Crystal Geyser’s Johnstown plant can be reached by calling 518-736-1979

Upstate New York Dairy Products Industry Thrives with Greek Yogurt Boom

August 20, 2013 – (Johnstown, NY)
Dairy product manufacturing has become a Tier 1 industry for New York State’s upstate counties. It all began in centrally-located Fulton County, where international yogurt maker FAGE and nearby Chobani together have created more than 1650 jobs and helped to make New York the #1 yogurt manufacturing state in the country.

Cows in Fulton County NY

Among the big winners is the upstate dairy industry, which employs 3500 workers and contributes almost $600 million in gross domestic product, a 38% jump since 2000. Where downstate dairy production is used for largely milk production, most of the upstate milk produced is used for yogurt and cheese production in plants spreading from Fulton County, NY across the Mohawk Valley to the west.

Support for Dairy Product Growth
New construction and serious expansion of dozens of yogurt processing plants all across upstate New York have provided a windfall for a dairy industry that had been in decline in the last century. Northeast Dairy Foods Association estimates the increased amount of milk required at 4 billion pounds per year, an increase equal to 20 percent of New York’s current yearly milk production.

The upstate dairy industry is made up of hundreds of family-owned farms with herds of 200 to 300 cattle. While the region’s topology doesn’t support the mega-farms found in Western states, milk producers are nevertheless drawn to the region because of the dairy farmers’ proximity to major metropolitan centers, great transportation infrastructure, and fertile waterways.Fage Yogurt 19

Fulton County was the first to invest in creation of a major wastewater treatment plant to transform FAGE’s yogurt manufacturing byproduct, whey, into combustive fuel. FAGE is now expanding that 1.5 million gallon tank to support the doubling of its manufacturing capacity.

State grants of up to $2 million per installation are now available to individual farms or farm collaboratives to build their own anaerobic digesters, helping farmers transform dairy waste into usable fuel on their own farms. Some environmental regulations have been relaxed to permit farmers to enlarge their herds to 300 head. A new Dairy Acceleration Program provides grants and assistance to help farmers run their farms more profitably. And extensive research and training resources are available to the dairy industry through universities, state, and federal agencies.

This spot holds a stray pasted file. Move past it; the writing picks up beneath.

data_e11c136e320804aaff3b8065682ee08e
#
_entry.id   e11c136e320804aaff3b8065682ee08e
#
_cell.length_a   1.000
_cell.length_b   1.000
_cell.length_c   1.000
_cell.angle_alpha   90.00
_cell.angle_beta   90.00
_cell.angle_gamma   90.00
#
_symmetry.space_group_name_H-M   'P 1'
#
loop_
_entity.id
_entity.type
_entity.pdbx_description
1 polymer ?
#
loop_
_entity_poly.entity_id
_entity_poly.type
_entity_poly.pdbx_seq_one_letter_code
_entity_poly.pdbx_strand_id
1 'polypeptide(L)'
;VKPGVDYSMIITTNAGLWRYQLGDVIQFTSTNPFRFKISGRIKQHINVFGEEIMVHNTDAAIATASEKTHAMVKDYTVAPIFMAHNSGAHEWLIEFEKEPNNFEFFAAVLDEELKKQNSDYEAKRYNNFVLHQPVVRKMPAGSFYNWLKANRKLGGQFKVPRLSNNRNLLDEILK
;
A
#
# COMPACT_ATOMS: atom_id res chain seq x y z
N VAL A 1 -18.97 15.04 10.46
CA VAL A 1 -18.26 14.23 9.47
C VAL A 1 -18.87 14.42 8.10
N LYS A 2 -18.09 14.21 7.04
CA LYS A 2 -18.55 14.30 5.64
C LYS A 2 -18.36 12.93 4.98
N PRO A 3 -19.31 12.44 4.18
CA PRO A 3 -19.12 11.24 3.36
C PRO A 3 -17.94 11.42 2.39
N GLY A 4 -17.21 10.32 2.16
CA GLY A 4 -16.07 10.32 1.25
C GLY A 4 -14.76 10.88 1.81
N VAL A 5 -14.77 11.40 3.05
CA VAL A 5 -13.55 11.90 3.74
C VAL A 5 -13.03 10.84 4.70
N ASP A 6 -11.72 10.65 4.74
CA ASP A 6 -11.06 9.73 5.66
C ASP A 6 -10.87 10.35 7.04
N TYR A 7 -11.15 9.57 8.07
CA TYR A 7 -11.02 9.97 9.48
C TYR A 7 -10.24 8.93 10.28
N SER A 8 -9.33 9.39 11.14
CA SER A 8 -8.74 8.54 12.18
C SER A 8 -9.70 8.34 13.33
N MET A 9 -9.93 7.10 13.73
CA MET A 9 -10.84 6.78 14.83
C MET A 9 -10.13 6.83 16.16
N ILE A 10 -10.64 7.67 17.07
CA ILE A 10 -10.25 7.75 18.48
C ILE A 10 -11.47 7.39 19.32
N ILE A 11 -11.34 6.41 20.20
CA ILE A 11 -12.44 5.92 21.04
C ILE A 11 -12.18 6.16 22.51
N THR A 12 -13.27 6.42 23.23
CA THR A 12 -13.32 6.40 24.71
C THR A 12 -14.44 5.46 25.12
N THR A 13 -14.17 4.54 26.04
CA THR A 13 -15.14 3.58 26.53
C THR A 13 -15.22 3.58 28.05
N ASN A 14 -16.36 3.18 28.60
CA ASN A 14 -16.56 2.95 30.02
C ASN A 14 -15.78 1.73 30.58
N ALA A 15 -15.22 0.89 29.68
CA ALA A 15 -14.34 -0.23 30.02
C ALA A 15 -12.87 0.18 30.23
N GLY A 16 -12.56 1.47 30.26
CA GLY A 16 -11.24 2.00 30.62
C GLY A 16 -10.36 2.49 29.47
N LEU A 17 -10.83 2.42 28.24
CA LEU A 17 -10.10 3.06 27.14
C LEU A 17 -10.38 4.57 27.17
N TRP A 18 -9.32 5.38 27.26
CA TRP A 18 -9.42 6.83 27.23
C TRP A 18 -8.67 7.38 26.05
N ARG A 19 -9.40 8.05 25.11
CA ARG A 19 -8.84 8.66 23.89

Attracting More Food Processing Clusters

Cover Page of Yogurt Report

The end result is a major economic development win for the entire region. Joining market leaders Chobani and Fage have been followed by many smaller manufacturers, and this summer a joint venture of PepsiCo and Germany’s Theo Muller company began making yogurt products in Western New York.

Now the US Department of Agriculture is adding a new outlet for Greek yogurt sales with its recent solicitation for bids to supply Greek yogurt for school lunches across New York State this September.

While it began with the insatiable demand for Greek-style yogurt, other food industries have taken note and food-processing-clusters are sprouting up across the region. For a report on the growth of the Greek yogurt industry in the region, visit http://www.nado.org/wp-content/uploads/2012/09/yogurt.pdf.

Dairy Foods Manufacturer FAGE USA Expands Manufacturing Operations in Johnstown, NY

FAGE Yogurt

Fage Yogurt is produced and packaged in Johnstown, NY in Fulton County.

Americans love authentic Greek-style yogurt. Ever since FAGE USA introduced it in 1998, keeping up with demand has been a constant challenge.

The original 110,000 FAGE USA factory sited in Johnstown, NY in 2005 was already much bigger than envisioned when plans were first filed in the mid-2000s. And the plant had no sooner opened than the company was adding milk silos (2008), warehouse space (2009), dry good storage space (2010), and cooler space (2011).

Today FAGE USA is the 4th largest yogurt brand in the U.S. From its Fulton County plant, it produces and ships across the U.S. 60,000 tons of its Total and new Fruitio brands of yogurt per year.

And FAGE is again on the march.  The company is investing over $100 million in a major plant expansion and another $20 million in a pre-treatment whey facility. The expansion will double the company’s current production by next year to 160,000 tons. FAGE will also add another 150 employees to its current workforce of 250.

Explained director of marketing Russell Evans, “Americans are continuing to shift from traditional American-style yogurt to authentic all-natural products like FAGE Total. We at FAGE see ourselves continuing to lead this growth. This plant is a major investment and we’re excited about the future here in the U.S.”

FAGE first entered the U.S. market shipping its authentic Greek yogurt into New York City by air. It quickly became a viral hit with New Yorkers, who spread the word. As reception grew across the nation, FAGE sought a local location for its U.S. operations.

According to Mr. Evans, the selection of Fulton County in upstate New York was heavily influenced by the abundant dairy supply in Fulton and surrounding counties and by the available infrastructure.

“We chose New York’s Fulton County to build our U.S. plant because it’s close to a ready supply of fresh milk and has a strong transportation infrastructure,” explained Mr. Evans. “It’s close to where we started back in 1998; it was a natural extension for us to stay within New York State and establish FAGE USA Corporation in Fulton County. We also found the local government and agencies to be very supportive.”

FAGE sells branded dairy products, including yogurt and dairy desserts, milk and milk creams, and cheese. These products are produced and sold in Greece and the United States, and exported from Greece to 29 other markets globally, including the United Kingdom and Italy.